Nice gesture! Leap Motion controller finally arrives in the UK after delays

Leap Motion controller now available in the UK following delays
Leap claims its controller is the most sensitive on earth

The future-thinking Leap Motion computing peripheral has gone on sale in the UK, over a year after the world was first introduced to the merits of the gesture-based motion control device.

The controller, which went on sale in the United States a week ago following a two month delay, is now available to buy for £69.99 from Amazon UK.

The Kinect-like controller, which is no larger than a thumb and plugs into the USB port of a PC or Mac, claims to open up the area directly in front of the device for use as a 3D interactive work space.

The company says Leap is 200-times more sensitive than Microsoft's tech (second-generation Kinect notwithstanding) and is capable of capturing natural hand gestures with an accuracy of 1/100 millimeter.

Varied uses

The potential uses for the device, which is capable of tracking the movements of all ten fingers at 290 frames per second are many and varied, from basics like navigating around the web, to controlling complex creativity apps.

A Google Earth update in April brought support for the Leap Motion controller, while one smart cookie (see below) created an air drum machine using the device.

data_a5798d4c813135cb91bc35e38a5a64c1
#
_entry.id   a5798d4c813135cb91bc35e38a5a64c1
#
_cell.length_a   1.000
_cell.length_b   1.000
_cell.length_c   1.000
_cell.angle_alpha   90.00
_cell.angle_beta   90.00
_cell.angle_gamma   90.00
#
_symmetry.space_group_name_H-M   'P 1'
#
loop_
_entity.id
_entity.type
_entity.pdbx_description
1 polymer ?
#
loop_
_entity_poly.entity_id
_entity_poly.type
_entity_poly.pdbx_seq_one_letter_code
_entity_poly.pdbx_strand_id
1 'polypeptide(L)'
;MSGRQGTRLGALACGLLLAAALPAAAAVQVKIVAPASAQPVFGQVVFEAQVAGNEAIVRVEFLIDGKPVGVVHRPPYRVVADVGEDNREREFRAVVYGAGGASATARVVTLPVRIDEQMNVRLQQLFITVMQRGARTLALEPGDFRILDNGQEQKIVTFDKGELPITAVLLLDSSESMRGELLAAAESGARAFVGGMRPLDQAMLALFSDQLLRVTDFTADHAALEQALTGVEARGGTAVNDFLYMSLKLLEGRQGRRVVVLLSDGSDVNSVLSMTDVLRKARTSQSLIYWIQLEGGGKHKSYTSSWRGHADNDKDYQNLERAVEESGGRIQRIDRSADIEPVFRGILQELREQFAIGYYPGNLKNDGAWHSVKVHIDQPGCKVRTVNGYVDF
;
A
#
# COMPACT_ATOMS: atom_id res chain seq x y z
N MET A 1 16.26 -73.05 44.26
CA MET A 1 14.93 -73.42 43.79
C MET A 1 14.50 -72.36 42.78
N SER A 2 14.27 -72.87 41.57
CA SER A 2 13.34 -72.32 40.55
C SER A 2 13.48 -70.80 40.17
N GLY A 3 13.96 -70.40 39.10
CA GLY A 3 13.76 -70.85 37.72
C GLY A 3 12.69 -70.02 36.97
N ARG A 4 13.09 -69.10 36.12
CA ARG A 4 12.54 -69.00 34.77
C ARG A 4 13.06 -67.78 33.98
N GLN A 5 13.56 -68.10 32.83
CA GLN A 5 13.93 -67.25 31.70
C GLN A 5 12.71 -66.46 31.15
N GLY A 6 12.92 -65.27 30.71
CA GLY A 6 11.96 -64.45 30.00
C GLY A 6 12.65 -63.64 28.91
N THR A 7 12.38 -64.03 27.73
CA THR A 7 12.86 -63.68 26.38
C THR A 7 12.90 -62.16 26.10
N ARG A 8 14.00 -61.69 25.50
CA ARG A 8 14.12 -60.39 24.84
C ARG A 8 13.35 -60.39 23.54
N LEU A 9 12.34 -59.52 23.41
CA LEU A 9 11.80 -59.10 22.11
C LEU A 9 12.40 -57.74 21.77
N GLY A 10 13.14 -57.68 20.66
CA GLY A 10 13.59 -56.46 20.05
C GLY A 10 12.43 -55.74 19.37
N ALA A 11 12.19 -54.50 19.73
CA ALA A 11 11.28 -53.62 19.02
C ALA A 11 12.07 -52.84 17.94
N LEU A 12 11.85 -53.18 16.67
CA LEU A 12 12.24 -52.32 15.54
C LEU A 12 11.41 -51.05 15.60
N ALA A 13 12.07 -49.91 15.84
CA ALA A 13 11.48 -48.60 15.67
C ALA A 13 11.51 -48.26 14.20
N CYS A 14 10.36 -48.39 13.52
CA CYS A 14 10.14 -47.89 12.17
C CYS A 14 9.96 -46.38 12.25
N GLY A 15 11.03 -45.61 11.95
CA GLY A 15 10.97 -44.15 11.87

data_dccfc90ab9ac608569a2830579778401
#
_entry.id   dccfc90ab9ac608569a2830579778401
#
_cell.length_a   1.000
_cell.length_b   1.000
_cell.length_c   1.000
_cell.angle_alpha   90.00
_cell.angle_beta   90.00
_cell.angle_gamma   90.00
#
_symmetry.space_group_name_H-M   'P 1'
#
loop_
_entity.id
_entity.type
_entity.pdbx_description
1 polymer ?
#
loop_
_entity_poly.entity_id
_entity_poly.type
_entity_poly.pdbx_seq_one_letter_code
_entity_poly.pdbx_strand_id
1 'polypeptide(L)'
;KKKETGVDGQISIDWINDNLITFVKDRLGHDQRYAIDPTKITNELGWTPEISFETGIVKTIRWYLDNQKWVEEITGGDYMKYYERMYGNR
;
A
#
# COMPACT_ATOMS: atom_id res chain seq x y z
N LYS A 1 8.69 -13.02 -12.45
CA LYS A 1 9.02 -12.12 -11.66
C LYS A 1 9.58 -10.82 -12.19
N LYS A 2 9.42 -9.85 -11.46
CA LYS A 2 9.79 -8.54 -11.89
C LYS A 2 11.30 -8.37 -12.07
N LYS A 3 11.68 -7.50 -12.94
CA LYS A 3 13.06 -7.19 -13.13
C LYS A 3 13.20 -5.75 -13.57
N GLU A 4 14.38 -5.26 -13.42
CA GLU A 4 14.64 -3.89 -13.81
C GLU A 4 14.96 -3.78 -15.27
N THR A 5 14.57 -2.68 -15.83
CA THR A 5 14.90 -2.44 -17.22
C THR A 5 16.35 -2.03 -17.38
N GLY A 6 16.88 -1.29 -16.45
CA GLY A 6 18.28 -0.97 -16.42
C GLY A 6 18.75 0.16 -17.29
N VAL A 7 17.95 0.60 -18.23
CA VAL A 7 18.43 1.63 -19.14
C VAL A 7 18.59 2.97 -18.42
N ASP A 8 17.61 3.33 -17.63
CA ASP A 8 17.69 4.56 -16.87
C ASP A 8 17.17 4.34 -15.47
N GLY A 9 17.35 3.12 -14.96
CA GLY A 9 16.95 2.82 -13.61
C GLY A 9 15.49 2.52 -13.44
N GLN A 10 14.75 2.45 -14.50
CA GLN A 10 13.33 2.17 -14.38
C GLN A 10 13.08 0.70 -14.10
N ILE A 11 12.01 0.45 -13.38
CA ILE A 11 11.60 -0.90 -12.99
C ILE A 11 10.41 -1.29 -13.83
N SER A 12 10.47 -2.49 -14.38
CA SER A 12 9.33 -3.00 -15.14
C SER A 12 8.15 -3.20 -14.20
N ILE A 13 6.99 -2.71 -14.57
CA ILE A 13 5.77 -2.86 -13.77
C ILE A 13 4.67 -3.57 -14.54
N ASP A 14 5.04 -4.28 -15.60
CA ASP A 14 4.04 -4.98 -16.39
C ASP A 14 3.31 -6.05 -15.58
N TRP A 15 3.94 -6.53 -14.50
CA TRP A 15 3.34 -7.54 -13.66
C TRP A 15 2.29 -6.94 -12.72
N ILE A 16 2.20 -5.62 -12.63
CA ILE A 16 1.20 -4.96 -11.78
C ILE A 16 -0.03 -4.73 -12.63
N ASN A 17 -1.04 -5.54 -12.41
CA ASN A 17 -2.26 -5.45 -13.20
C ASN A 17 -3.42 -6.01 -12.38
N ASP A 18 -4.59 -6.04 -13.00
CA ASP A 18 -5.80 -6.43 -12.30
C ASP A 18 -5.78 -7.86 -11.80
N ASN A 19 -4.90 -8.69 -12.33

Naturally, the tech has drawn comparisons to the 1999 film Minority Report, which showcased a gesture-controlled computing interface on translucent screens.

Leap isn't there yet, but its motion controller is certainly a step in that direction? Have you grabbed a unit yet? Let us know your thoughts in the comments section below...or air type them, if you've already got the hang of it.

Via Inquirer

Chris Smith

A technology journalist, writer and videographer of many magazines and websites including T3, Gadget Magazine and He specializes in applications for smartphones, tablets and handheld devices, with bylines also at The Guardian, WIRED, Trusted Reviews and Wareable. Chris is also the podcast host for The Liverpool Way. As well as tech and football, Chris is a pop-punk fan and enjoys the art of wrasslin'.